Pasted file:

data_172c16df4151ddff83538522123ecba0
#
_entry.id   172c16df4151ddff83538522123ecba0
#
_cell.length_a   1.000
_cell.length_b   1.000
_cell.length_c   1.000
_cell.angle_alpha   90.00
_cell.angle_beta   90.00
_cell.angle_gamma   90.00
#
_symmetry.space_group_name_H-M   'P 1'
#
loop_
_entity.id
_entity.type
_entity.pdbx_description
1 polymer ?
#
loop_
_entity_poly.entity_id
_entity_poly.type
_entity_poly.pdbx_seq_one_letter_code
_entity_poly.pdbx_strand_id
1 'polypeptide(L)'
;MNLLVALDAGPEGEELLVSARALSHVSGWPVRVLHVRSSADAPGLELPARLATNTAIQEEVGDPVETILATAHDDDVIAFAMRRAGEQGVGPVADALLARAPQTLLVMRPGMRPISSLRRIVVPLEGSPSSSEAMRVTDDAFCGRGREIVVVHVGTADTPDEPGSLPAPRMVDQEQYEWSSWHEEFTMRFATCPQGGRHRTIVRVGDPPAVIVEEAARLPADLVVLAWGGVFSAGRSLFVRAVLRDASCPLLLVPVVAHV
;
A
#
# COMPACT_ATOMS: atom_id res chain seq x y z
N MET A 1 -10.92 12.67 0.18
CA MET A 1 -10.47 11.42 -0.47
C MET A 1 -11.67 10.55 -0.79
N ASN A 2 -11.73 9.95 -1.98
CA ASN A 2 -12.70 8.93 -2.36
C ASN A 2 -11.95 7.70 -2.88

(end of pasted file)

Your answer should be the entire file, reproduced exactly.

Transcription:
data_172c16df4151ddff83538522123ecba0
#
_entry.id   172c16df4151ddff83538522123ecba0
#
_cell.length_a   1.000
_cell.length_b   1.000
_cell.length_c   1.000
_cell.angle_alpha   90.00
_cell.angle_beta   90.00
_cell.angle_gamma   90.00
#
_symmetry.space_group_name_H-M   'P 1'
#
loop_
_entity.id
_entity.type
_entity.pdbx_description
1 polymer ?
#
loop_
_entity_poly.entity_id
_entity_poly.type
_entity_poly.pdbx_seq_one_letter_code
_entity_poly.pdbx_strand_id
1 'polypeptide(L)'
;MNLLVALDAGPEGEELLVSARALSHVSGWPVRVLHVRSSADAPGLELPARLATNTAIQEEVGDPVETILATAHDDDVIAFAMRRAGEQGVGPVADALLARAPQTLLVMRPGMRPISSLRRIVVPLEGSPSSSEAMRVTDDAFCGRGREIVVVHVGTADTPDEPGSLPAPRMVDQEQYEWSSWHEEFTMRFATCPQGGRHRTIVRVGDPPAVIVEEAARLPADLVVLAWGGVFSAGRSLFVRAVLRDASCPLLLVPVVAHV
;
A
#
# COMPACT_ATOMS: atom_id res chain seq x y z
N MET A 1 -10.92 12.67 0.18
CA MET A 1 -10.47 11.42 -0.47
C MET A 1 -11.67 10.55 -0.79
N ASN A 2 -11.73 9.95 -1.98
CA ASN A 2 -12.70 8.93 -2.36
C ASN A 2 -11.95 7.70 -2.88